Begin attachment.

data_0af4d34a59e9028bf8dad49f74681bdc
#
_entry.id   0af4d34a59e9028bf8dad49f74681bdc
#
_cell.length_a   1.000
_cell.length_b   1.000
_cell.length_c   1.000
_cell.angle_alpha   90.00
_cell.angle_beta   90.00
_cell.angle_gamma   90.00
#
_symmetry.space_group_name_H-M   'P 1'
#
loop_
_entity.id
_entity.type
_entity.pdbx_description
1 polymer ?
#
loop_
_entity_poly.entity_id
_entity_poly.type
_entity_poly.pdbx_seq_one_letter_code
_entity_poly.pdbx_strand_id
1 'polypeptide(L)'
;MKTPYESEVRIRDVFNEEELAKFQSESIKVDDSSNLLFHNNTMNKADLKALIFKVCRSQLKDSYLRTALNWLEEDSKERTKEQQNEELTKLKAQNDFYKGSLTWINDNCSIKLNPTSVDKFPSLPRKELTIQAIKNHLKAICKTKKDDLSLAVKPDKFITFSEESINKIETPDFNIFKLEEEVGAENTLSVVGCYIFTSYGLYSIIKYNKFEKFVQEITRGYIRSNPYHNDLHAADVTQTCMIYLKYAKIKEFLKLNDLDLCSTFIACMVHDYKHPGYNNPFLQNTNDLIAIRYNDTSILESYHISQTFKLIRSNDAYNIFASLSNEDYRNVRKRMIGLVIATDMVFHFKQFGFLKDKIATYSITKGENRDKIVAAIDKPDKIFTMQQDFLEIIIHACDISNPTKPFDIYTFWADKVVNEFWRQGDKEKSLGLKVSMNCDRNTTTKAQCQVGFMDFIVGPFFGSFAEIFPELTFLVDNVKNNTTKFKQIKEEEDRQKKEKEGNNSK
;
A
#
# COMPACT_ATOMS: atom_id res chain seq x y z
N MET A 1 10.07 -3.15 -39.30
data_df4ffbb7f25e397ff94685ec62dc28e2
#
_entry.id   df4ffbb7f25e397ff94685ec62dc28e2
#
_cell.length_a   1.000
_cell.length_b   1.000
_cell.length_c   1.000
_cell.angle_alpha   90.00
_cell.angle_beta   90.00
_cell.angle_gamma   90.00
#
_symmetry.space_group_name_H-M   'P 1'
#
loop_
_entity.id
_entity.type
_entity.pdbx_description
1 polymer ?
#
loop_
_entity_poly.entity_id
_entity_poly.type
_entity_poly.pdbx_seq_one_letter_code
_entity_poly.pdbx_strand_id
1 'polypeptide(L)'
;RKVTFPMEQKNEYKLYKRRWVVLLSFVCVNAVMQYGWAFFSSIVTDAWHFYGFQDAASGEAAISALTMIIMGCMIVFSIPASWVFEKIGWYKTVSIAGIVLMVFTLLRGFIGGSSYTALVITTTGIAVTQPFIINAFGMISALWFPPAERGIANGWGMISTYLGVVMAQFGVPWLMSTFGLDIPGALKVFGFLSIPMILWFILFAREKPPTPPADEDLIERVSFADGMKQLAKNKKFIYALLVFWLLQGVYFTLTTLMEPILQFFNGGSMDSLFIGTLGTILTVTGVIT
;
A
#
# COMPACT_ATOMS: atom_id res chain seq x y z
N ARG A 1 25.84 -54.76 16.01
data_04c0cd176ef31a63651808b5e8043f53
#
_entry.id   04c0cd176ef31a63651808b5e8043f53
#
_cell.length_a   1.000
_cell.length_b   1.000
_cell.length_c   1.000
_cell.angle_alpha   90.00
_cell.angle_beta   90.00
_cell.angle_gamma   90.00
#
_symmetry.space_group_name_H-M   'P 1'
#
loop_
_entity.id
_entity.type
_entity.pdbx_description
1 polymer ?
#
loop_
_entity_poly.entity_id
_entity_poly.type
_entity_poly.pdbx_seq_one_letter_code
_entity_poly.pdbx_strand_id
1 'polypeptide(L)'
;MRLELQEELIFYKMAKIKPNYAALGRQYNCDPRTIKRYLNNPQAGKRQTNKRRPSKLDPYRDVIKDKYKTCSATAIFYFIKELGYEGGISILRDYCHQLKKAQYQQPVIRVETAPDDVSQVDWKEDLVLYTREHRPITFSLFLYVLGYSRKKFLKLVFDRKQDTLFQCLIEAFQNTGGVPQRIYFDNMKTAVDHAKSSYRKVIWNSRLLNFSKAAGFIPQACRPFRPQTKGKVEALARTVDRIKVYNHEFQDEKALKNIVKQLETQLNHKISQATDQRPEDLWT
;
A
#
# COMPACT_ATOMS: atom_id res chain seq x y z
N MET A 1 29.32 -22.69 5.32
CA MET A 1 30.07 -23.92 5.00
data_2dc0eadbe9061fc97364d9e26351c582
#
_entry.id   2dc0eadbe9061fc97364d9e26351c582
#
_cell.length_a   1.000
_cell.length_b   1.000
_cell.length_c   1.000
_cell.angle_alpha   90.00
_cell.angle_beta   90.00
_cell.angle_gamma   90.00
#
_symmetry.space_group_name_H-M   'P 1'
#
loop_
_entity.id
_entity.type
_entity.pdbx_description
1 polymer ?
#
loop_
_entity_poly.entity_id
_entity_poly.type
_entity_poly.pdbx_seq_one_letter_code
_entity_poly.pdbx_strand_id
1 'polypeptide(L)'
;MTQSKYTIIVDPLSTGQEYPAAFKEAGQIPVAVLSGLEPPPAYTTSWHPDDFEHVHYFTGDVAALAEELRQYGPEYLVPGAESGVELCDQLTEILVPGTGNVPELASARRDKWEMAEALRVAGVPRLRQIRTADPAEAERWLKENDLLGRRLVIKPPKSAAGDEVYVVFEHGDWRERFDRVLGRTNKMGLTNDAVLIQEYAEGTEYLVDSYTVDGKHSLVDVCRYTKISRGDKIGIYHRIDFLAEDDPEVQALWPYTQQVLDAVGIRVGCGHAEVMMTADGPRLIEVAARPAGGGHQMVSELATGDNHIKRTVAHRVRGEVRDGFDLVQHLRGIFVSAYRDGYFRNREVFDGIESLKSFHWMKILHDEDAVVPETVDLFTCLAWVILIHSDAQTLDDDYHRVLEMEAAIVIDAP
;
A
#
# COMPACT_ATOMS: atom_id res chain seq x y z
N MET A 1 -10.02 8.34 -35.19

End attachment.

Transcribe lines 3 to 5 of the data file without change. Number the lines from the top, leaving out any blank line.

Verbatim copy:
_entry.id   0af4d34a59e9028bf8dad49f74681bdc
#
_cell.length_a   1.000